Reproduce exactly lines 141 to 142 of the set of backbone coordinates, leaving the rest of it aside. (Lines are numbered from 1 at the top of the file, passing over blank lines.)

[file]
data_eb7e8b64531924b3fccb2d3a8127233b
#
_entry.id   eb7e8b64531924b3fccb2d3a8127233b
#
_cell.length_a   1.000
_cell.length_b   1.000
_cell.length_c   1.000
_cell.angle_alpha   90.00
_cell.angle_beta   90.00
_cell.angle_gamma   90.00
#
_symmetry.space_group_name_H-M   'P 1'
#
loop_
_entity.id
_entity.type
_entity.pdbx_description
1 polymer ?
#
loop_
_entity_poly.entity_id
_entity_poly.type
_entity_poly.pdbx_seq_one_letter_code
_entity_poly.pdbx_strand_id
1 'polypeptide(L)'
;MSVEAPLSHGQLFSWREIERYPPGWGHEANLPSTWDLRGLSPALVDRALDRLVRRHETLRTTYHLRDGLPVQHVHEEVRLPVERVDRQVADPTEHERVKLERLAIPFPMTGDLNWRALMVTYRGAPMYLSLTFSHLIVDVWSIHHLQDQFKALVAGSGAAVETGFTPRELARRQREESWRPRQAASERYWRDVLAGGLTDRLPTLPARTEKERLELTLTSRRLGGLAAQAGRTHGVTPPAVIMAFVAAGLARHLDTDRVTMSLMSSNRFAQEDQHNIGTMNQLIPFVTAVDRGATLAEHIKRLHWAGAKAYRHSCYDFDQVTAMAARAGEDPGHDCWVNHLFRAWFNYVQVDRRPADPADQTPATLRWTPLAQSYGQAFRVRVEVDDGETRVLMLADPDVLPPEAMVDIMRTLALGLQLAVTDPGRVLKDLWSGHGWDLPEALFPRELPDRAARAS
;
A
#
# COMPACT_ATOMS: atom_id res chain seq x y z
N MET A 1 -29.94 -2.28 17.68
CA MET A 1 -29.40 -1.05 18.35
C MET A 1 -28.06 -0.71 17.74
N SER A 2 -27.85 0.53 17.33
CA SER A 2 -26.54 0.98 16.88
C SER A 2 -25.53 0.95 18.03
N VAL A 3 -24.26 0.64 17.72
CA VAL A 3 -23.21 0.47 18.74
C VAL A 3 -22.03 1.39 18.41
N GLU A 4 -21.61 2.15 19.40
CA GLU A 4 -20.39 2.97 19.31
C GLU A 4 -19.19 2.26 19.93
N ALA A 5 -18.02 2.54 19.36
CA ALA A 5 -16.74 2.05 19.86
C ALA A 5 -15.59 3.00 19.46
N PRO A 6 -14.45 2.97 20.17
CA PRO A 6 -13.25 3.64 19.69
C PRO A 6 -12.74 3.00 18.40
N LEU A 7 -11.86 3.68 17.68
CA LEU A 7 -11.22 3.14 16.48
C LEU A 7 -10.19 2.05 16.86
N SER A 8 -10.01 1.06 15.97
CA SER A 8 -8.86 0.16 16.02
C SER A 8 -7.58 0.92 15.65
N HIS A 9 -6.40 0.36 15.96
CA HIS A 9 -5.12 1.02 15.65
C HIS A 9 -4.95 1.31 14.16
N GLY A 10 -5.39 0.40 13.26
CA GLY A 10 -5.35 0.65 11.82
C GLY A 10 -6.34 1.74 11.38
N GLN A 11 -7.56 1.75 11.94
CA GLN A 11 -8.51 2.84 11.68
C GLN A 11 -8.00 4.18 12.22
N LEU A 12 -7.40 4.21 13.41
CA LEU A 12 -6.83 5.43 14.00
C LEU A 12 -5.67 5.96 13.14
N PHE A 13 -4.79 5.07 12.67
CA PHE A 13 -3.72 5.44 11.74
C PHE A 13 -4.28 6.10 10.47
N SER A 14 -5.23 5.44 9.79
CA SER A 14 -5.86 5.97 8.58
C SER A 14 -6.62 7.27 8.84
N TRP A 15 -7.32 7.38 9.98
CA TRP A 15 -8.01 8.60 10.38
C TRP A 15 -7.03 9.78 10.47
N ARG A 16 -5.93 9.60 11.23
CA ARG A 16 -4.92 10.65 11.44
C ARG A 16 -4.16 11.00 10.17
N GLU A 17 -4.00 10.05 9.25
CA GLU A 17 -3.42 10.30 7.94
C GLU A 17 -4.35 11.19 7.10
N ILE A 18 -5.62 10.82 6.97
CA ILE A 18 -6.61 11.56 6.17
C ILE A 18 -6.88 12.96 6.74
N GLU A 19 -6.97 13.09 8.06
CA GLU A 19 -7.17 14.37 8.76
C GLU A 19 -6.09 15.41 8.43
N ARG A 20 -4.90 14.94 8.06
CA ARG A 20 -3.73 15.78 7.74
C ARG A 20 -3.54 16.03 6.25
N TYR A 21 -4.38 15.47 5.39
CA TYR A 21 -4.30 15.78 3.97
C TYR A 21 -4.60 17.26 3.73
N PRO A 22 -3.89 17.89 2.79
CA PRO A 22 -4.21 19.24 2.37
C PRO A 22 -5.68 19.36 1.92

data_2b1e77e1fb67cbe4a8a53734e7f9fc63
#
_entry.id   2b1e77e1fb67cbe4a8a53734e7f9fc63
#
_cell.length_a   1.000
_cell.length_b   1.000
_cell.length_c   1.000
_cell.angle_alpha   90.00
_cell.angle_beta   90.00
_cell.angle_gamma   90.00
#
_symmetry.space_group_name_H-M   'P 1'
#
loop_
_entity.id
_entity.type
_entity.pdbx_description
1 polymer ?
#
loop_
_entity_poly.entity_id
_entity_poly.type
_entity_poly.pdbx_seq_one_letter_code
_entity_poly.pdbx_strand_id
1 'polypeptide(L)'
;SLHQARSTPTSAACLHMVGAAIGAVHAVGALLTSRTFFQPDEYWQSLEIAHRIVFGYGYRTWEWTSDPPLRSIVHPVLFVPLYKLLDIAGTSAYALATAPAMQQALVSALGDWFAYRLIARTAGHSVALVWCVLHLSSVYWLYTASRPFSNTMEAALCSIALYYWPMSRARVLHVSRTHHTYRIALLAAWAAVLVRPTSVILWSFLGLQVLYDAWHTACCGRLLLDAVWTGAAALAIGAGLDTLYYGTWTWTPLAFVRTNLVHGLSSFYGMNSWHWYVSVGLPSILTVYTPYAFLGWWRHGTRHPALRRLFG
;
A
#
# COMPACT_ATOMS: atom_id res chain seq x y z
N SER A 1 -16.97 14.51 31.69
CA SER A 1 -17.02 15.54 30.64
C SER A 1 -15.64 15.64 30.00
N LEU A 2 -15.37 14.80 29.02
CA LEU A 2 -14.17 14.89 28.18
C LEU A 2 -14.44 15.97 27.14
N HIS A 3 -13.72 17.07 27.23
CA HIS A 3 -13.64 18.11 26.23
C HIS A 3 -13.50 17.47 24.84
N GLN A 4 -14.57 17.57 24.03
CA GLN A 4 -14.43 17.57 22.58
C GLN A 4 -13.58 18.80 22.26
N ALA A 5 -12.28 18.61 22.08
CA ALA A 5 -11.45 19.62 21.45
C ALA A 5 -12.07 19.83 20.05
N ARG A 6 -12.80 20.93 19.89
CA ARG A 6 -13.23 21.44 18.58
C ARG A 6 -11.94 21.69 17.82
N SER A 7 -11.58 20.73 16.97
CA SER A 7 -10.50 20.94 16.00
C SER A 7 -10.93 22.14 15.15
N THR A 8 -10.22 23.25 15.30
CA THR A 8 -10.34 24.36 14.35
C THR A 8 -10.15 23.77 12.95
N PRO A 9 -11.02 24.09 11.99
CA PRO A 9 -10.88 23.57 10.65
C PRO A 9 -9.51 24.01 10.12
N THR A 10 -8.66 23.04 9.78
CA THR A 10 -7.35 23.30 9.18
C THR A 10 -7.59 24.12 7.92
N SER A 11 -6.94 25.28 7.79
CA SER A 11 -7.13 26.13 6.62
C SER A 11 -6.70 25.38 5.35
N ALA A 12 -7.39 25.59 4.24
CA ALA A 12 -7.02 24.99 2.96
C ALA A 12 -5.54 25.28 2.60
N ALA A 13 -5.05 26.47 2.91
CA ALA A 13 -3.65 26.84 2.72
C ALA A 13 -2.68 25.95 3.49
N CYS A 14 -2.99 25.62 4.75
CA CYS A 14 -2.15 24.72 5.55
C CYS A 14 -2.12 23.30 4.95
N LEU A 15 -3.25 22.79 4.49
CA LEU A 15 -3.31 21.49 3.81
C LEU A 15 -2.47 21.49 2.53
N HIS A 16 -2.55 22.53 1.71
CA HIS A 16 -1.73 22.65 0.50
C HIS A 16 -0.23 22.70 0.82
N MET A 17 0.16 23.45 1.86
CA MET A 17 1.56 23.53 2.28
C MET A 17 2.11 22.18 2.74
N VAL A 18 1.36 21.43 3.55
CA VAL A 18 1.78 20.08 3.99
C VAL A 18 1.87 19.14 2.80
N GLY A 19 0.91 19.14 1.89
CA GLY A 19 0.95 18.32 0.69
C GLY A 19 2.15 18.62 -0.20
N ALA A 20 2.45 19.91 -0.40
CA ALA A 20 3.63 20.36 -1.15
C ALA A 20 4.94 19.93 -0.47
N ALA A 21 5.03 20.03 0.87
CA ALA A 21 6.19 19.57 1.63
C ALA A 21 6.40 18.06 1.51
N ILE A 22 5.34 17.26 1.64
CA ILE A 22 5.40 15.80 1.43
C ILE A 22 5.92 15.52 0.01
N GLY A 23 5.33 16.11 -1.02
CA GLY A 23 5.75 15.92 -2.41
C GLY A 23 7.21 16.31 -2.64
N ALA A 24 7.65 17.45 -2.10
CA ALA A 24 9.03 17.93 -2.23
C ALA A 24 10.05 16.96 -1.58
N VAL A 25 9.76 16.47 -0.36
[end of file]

C ALA A 5 -12.07 19.83 20.05
N ARG A 6 -12.80 20.93 19.89